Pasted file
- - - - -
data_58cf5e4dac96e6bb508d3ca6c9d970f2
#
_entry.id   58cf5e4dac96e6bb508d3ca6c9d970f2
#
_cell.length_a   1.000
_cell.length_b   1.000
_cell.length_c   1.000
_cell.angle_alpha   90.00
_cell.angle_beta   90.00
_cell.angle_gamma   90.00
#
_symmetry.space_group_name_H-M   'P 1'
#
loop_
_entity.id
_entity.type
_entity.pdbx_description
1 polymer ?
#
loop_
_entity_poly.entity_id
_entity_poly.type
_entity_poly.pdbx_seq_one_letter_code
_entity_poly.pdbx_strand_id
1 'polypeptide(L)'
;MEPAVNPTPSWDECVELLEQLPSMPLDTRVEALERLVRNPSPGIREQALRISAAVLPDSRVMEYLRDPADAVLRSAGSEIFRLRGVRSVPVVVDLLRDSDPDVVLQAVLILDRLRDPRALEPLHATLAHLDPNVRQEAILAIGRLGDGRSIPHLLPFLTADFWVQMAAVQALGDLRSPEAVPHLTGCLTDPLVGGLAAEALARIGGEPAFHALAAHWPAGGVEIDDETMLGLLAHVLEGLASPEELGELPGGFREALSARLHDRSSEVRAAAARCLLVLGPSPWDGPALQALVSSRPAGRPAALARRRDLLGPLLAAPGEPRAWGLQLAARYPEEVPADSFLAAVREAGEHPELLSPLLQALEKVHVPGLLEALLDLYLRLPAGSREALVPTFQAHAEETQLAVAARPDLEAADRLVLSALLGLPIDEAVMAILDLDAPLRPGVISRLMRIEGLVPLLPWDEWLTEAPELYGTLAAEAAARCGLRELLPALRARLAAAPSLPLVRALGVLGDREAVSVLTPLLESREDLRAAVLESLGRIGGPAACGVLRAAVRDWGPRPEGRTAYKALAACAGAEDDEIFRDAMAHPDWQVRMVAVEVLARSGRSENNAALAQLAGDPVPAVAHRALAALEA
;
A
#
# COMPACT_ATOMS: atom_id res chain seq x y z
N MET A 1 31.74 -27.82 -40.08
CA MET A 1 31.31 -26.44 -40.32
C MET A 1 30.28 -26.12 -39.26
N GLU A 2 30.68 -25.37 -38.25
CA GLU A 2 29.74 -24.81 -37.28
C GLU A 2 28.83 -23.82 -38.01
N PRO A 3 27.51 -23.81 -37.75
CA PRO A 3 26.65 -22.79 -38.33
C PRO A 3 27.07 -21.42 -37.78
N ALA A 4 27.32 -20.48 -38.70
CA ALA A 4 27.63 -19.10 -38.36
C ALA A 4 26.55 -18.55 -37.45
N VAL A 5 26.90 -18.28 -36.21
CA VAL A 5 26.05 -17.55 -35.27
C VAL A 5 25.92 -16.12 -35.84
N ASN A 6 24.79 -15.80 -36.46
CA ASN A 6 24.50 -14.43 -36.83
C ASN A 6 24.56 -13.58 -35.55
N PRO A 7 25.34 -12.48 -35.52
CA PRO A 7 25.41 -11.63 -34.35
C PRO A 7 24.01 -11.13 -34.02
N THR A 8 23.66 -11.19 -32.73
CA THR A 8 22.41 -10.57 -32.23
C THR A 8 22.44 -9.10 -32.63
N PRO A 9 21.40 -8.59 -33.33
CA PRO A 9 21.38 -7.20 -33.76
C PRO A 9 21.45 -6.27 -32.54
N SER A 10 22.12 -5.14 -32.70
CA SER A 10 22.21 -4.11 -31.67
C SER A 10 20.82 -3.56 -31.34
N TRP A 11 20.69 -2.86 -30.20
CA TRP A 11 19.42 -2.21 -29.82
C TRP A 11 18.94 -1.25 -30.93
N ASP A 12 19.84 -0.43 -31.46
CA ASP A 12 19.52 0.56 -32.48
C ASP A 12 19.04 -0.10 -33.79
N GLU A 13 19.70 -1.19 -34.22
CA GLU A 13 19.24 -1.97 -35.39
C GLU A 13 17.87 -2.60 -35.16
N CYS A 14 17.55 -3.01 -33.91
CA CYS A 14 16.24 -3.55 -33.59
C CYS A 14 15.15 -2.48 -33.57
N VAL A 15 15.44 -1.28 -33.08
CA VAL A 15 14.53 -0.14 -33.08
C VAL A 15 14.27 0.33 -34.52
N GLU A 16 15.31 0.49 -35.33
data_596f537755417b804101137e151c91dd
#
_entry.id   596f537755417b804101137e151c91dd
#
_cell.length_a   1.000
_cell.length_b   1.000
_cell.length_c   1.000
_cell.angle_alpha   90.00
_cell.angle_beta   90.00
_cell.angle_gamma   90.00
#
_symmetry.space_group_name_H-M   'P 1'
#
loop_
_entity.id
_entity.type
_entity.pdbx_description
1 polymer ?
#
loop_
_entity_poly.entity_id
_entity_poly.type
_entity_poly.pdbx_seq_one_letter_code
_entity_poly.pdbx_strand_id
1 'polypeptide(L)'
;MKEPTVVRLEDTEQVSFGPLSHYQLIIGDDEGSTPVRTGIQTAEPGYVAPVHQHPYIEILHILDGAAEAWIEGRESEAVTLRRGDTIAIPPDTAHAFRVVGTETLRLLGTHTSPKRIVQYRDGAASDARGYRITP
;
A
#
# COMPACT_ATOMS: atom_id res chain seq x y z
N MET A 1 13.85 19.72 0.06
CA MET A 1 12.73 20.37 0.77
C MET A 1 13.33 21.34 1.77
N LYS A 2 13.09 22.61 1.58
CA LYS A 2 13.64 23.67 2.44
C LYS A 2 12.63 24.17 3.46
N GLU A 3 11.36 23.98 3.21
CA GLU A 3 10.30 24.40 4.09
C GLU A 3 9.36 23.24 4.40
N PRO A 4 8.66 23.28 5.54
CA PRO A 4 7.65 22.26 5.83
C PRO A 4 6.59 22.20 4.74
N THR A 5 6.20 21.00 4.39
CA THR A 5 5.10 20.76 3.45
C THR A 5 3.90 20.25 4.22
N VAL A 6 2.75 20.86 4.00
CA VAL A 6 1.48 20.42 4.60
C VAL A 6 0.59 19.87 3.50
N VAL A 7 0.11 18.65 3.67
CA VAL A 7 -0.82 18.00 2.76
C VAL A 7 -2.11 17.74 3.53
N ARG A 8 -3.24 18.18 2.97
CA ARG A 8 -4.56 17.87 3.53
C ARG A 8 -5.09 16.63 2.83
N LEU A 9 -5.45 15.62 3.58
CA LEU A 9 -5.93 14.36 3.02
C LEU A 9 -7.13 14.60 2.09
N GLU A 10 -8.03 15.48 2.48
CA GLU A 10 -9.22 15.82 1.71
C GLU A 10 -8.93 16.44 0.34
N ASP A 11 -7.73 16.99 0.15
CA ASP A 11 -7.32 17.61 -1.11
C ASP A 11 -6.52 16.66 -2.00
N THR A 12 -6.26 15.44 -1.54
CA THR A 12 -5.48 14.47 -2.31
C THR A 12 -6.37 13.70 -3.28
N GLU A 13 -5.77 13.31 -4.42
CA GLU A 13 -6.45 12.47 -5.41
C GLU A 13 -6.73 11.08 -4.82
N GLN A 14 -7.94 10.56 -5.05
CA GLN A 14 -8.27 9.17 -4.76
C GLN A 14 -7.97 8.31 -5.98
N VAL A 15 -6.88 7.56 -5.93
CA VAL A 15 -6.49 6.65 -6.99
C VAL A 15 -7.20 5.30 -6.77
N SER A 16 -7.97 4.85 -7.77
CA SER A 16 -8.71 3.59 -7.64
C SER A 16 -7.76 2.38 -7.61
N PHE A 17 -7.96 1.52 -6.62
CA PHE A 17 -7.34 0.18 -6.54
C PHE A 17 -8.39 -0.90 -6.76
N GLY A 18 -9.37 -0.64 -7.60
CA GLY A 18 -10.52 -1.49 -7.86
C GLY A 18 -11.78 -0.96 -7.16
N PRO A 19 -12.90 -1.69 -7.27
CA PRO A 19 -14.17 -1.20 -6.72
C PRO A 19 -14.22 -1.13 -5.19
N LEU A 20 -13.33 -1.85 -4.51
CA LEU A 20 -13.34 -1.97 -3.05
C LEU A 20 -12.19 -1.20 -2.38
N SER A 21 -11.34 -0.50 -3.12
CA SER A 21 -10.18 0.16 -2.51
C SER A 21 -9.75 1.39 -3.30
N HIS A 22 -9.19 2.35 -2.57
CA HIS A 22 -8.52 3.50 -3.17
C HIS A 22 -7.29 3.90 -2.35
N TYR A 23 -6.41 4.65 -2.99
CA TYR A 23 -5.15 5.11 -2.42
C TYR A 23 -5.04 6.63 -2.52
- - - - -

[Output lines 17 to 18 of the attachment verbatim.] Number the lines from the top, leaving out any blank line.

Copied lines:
_entity.pdbx_description
1 polymer ?